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For 17 weeks in the spring of 1969, an unusual recording sat atop the Billboard pop music chart. Eventually spending a year in the top 200, Wendy Carlos’ “Switched-On Bach” was the first classical album to go platinum, selling more than 500,000 copies. Glenn Gould, the Canadian pianist world-renowned for his own interpretations of Bach, called it “one of the most startling achievements of the recording industry in this generation and certainly one of the great feats in the history of keyboard performance.”

The album’s cover explicitly juxtaposed old and new: A prim Bach look-alike in a blue brocade coat and curly wig holds a controller connected via wire to a black apparatus bristling with knobs and a keyboard resting on a prim doily. Marrying technological innovation with the conventions of classical music, “Switched-On Bach” brought electronic music into the mainstream — along with the Moog synthesizer that Carlos used to create the album.

First produced in 1964 by Robert Moog, the machine in short order became a fixture in experimental and rock compositions, though it had yet to gain the widespread recognition it would later enjoy. Moog himself — his name rhymes with “vogue” — had no talent as a musician, though he had long loved electronic music and its instruments. Growing up in Queens, N.Y., he built his first theremin in 1949, when he was 15 years old. The theremin, developed by inventor (and sometime NKVD technologist) Léon Theremin in the 1920s, used two oscillators to control pitch and volume. Requiring no physical contact from the user, the instrument relied totally on the amplitude and voltage of radio waves to create its ethereal tones. Simply moving your hands near its metal antennae modulated the warbling, wailing sound it produced.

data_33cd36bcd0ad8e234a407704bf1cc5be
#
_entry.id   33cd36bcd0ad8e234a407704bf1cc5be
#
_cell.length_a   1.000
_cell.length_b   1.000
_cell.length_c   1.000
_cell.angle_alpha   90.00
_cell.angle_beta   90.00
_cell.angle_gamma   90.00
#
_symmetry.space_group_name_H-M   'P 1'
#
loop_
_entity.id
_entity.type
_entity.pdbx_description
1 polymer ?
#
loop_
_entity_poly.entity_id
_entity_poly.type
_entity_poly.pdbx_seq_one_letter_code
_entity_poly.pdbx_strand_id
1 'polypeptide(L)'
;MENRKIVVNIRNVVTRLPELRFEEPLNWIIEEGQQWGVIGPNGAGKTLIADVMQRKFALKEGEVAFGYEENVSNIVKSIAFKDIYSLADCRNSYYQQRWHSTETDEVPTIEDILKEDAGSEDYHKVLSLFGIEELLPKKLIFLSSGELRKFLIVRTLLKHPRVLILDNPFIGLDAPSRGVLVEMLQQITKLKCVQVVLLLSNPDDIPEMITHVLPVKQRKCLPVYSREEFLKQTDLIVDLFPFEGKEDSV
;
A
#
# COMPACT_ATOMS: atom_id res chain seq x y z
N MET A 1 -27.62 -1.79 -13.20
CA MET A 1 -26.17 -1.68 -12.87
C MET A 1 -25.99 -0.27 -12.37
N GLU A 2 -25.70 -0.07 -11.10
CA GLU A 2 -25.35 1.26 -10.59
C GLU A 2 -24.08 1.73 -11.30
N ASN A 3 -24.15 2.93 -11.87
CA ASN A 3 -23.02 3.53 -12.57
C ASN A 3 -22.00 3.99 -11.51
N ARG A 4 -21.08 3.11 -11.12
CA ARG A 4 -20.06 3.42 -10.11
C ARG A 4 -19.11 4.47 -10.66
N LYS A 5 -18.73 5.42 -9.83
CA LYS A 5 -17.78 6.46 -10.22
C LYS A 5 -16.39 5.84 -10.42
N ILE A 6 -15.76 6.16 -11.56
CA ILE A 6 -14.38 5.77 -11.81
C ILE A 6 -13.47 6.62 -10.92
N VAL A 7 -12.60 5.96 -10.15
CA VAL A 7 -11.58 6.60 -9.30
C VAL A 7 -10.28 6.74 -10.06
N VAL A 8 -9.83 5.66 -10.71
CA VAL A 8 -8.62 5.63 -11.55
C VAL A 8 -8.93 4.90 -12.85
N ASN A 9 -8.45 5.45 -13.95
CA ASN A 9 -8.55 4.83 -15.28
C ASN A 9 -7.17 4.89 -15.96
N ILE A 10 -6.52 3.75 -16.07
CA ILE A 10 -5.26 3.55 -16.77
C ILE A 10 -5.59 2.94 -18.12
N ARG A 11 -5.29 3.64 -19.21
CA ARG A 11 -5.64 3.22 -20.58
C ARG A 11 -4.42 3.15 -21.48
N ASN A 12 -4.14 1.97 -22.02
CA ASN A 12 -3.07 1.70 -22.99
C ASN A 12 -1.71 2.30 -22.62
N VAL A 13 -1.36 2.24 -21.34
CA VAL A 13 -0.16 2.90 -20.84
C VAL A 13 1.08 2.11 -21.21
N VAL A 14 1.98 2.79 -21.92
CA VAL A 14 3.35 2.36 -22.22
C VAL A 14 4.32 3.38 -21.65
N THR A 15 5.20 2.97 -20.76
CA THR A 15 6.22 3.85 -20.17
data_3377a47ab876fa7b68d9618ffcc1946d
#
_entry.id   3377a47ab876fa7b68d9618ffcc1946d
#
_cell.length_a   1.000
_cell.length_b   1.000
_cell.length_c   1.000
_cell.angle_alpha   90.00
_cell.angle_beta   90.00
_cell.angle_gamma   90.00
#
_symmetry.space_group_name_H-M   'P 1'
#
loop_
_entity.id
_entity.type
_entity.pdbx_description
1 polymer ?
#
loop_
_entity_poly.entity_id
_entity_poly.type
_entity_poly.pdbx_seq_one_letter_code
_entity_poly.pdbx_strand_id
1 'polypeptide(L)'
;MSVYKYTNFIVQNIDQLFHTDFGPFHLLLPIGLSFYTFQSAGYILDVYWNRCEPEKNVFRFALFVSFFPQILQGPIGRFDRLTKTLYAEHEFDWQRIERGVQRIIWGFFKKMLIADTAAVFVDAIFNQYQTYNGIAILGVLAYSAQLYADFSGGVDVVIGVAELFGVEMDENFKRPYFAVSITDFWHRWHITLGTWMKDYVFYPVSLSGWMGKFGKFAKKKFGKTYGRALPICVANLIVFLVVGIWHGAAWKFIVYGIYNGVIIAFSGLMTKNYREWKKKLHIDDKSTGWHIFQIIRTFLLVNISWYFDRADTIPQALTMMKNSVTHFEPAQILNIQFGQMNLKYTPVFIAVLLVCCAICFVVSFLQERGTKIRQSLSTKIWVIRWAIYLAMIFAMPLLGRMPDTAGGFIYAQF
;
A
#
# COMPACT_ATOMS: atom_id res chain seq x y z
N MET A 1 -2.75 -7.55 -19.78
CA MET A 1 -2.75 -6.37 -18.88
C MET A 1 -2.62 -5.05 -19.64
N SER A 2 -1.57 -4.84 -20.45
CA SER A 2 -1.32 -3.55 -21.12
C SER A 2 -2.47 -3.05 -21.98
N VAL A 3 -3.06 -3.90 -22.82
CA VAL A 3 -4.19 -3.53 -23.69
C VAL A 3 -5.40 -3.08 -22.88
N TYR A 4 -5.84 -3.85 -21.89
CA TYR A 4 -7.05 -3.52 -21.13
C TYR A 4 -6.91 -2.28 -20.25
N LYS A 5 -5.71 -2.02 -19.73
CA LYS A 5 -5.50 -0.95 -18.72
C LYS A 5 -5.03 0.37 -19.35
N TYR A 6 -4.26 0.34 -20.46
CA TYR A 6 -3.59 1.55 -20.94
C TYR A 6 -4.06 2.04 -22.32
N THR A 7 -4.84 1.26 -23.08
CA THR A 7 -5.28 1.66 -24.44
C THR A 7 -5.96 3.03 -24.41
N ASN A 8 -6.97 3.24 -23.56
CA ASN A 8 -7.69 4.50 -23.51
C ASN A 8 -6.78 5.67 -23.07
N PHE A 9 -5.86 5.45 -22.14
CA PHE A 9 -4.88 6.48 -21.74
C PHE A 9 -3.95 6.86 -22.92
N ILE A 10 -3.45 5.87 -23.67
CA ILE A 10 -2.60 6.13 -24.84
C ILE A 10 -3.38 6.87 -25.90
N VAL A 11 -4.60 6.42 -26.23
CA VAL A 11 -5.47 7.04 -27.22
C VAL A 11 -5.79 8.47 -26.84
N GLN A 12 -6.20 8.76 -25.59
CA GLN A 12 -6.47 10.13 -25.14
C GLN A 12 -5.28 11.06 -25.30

By the age of 19, Moog had set up (with his father’s aid) R.A. Moog Co. to sell theremin coils, do-it-yourself theremin kits and completed instruments. By the time he had arrived at graduate school, as a physical engineering student at Cornell, he was supplementing his funding by building the kits in his landlord’s basement and selling them for $50 a pop.

Through his theremin business, Moog befriended tuba manufacturer Walter Sear, who convinced Moog to attend the New York State School Music Association gathering at the Eastman School of Music in the winter of 1963. There, Moog met music engineer Herb Deutsch, who was immediately intrigued by Moog’s technological expertise. Part of New York’s burgeoning experimental music scene, Deutsch invited Moog to come downtown to hear his “Contours and Improvisations for Sculpture and Tape Recorder,” which combined real-time percussion created by banging metal sculptures with recorded tape. Moog was wowed by the strangeness of the performance, and offered his help in future endeavors. Deutsch told Moog of his desire for a portable electronic music studio, adding, “I want to make these sounds that go wooo-wooo-ah-woo-woo.”

Settling in Trumansburg, a small town near Ithaca, Moog got to work. At the time, cheap silicon transistors were becoming more widely available. Noticing that transistors allowed him to change pitch electronically by altering the voltage, Moog created a mechanism that paired the input of one volt with a change in pitch of one octave. Like the theremin, the new machine used two oscillators to create a loop of feedback that ping-ponged pitches back and forth. The “Moog” (perhaps following Theremin’s lead, Moog bestowed his own last name on his machine) then used subtractive synthesis to turn this complex waveform into a sawtooth, triangle, pulse or sine wave — each with its own distinctive sound.